Fake News: President Of Namibia Hage Geingob Did NOT Die At 75 From Food Poisoning

Fact Check

  • by: Maarten Schenk
Fake News: President Of Namibia Hage Geingob Did NOT Die At 75 From Food Poisoning

Fake news website GlobalNews (glonews360.com) is running a fresh copy of an old death hoax in an undated article published somewhere in March 2018 titled "BREAKING NEWS: President Of Namibia, Hage Geingob Dies At 75 From Food Poisoning" (archived here) which opened:

The President of the Republic of Namibia, Hage Geingob who acted as the head of state and the head of government of Namibia, as well as the commander-in-chief of the Namibia Defence Force,
according to the Constitution of Namibia is reported dead last night.

Last night, it appeared that late President Hage Geingob was said to have died after complaining of stoamch pain, a situation medical experts describe as food poisoning.

Accordiong to Dr Richard Morocky, President Hage Geingob now late was rushed to the Roman Catholic Hospital, in Windhoek in a very critical condition.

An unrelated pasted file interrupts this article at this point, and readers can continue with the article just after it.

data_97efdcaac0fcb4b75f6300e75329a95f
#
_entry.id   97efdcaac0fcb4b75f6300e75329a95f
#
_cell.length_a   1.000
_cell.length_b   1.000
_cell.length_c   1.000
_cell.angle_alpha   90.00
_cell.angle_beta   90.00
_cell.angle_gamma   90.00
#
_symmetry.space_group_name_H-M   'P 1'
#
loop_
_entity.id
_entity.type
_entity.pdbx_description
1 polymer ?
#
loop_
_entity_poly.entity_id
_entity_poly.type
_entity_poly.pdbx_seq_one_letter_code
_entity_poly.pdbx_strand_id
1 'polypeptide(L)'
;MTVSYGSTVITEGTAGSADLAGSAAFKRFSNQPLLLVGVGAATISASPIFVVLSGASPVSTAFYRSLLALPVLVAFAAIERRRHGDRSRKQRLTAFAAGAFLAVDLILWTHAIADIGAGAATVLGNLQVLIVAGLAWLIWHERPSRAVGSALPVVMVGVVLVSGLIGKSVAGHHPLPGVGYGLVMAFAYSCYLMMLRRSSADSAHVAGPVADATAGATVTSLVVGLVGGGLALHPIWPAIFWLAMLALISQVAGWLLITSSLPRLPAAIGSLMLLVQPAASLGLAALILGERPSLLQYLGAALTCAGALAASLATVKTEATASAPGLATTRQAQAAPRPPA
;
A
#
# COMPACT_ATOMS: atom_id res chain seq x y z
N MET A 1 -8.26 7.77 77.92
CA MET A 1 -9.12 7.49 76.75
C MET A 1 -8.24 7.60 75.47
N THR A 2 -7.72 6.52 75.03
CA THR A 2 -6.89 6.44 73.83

"Team of doctors including myself worked tirelessly to control the situation but all frantic efforts put up proved futile."-Dr Morocky said.

If the many spelling and grammar mistakes didn't betray the questionable nature of the site the fact that Geingob sent out this tweet recently proves he is still among the living:

The fake story appears to be an identical copy of an article that appeared on the (now defunct) houstonchronicle-tv.com website. You can still read it in Google's cache here, where it has been present since at least January 8, 2018. A similar death hoax appeared on March 19, 2017 on newsdaily-tv.com.

All three sites appear to be part of the same network of fake news sites that we dubbed the Dash/The Editor network and which seems to have been specializing in celebrity death hoaxes recently.

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  Maarten Schenk

Lead Stories co-founder Maarten Schenk is our resident expert on fake news and hoax websites. He likes to go beyond just debunking trending fake news stories and is endlessly fascinated by the dazzling variety of psychological and technical tricks used by the people and networks who intentionally spread made-up things on the internet.  He can often be found at conferences and events about fake news, disinformation and fact checking when he is not in his office in Belgium monitoring and tracking the latest fake article to go viral.

Read more about or contact Maarten Schenk

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